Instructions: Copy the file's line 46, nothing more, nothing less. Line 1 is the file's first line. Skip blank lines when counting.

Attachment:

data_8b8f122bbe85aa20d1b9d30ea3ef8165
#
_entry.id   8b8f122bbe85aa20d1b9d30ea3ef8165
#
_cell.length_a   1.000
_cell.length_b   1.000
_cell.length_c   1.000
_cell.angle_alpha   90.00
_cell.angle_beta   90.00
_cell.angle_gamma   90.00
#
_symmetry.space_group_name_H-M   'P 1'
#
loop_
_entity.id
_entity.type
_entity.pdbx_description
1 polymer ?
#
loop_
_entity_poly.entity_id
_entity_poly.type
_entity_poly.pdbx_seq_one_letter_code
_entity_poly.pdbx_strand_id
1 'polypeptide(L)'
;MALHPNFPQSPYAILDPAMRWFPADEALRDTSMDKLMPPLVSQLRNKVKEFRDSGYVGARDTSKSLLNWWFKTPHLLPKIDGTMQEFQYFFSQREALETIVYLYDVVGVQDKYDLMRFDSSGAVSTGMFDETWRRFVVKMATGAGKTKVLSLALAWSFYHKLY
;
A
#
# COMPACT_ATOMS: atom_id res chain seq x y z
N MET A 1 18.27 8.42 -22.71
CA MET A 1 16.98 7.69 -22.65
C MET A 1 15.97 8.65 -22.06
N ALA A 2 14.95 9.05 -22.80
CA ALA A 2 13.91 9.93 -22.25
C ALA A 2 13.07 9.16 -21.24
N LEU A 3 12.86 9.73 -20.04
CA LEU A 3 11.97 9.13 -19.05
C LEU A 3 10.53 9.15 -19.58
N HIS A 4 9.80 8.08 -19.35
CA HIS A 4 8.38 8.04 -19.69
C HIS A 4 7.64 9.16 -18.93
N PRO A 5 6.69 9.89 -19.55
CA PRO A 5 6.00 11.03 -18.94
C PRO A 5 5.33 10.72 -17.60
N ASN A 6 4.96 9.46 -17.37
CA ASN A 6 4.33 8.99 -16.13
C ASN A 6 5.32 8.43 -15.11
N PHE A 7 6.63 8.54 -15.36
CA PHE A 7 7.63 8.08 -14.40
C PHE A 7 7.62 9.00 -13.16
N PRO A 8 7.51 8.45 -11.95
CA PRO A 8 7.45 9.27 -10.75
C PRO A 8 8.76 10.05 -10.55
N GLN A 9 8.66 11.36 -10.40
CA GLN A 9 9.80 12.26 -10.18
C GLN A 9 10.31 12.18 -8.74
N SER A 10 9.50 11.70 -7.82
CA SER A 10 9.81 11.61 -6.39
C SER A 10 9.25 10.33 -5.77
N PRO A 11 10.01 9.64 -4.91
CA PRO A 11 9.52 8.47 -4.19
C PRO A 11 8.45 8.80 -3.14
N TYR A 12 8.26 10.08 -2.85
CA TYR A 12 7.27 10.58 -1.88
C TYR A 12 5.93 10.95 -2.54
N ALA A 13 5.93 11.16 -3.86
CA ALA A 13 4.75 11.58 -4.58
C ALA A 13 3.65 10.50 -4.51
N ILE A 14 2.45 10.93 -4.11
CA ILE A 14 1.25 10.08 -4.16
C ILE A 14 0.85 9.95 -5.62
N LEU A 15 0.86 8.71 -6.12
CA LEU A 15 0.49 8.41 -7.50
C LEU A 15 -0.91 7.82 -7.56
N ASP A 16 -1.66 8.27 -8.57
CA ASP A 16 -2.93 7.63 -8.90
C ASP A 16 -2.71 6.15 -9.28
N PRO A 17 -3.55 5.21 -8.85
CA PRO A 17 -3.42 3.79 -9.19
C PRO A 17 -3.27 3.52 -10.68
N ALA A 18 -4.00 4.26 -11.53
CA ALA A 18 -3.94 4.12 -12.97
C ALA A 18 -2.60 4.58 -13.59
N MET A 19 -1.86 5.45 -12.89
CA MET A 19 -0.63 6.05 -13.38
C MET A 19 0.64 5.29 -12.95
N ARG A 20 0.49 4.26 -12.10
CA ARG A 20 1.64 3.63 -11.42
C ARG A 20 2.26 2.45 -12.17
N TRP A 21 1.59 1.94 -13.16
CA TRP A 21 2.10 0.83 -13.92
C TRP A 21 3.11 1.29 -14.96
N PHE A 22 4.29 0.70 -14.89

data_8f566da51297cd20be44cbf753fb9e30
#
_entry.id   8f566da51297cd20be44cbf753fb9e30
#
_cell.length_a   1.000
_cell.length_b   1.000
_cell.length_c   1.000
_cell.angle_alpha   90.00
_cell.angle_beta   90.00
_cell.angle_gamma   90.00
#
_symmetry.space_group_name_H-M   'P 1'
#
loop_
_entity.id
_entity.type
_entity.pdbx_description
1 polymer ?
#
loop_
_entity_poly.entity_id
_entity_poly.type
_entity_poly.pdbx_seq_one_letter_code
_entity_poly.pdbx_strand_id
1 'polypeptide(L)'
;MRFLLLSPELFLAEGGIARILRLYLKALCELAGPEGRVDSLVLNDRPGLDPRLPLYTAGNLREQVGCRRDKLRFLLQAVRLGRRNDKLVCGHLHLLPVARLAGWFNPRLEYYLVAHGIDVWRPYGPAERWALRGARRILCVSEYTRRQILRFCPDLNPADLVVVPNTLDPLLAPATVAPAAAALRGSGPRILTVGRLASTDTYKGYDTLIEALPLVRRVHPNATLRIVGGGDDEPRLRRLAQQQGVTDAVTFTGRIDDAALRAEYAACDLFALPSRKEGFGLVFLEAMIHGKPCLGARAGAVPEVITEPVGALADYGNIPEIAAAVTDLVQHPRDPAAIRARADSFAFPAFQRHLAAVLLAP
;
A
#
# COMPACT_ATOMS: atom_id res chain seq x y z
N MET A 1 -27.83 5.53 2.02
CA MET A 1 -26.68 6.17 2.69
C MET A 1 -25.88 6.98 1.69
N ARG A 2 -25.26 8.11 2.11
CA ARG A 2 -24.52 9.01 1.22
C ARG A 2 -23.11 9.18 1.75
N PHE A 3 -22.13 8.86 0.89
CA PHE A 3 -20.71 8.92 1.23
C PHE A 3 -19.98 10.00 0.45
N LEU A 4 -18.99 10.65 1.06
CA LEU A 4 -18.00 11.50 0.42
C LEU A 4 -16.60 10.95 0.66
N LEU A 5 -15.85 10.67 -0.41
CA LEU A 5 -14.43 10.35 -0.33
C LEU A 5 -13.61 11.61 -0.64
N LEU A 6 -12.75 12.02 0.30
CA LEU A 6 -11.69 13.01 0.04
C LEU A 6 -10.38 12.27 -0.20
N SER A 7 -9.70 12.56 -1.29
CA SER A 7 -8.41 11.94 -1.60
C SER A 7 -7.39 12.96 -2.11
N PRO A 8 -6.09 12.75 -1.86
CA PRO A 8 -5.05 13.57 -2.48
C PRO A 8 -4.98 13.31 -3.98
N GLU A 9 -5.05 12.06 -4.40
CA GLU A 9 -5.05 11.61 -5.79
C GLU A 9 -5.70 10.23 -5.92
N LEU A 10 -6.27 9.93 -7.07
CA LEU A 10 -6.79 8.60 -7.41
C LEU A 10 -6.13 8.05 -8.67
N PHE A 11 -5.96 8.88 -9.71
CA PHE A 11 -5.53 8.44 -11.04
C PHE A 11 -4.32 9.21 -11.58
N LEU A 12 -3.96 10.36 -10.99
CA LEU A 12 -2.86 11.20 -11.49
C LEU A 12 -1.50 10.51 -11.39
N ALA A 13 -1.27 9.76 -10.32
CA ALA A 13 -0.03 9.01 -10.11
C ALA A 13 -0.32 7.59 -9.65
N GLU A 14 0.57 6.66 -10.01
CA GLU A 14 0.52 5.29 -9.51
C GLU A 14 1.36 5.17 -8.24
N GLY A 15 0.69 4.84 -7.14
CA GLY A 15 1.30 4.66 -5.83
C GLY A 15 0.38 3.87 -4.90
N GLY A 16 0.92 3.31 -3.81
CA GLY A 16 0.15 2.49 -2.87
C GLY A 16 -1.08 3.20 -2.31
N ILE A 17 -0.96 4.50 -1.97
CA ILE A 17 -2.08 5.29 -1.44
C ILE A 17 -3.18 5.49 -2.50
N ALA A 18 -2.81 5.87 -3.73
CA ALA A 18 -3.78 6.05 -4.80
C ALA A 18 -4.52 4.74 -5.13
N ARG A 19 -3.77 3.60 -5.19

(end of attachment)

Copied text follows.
N ASN A 6 4.96 9.46 -17.37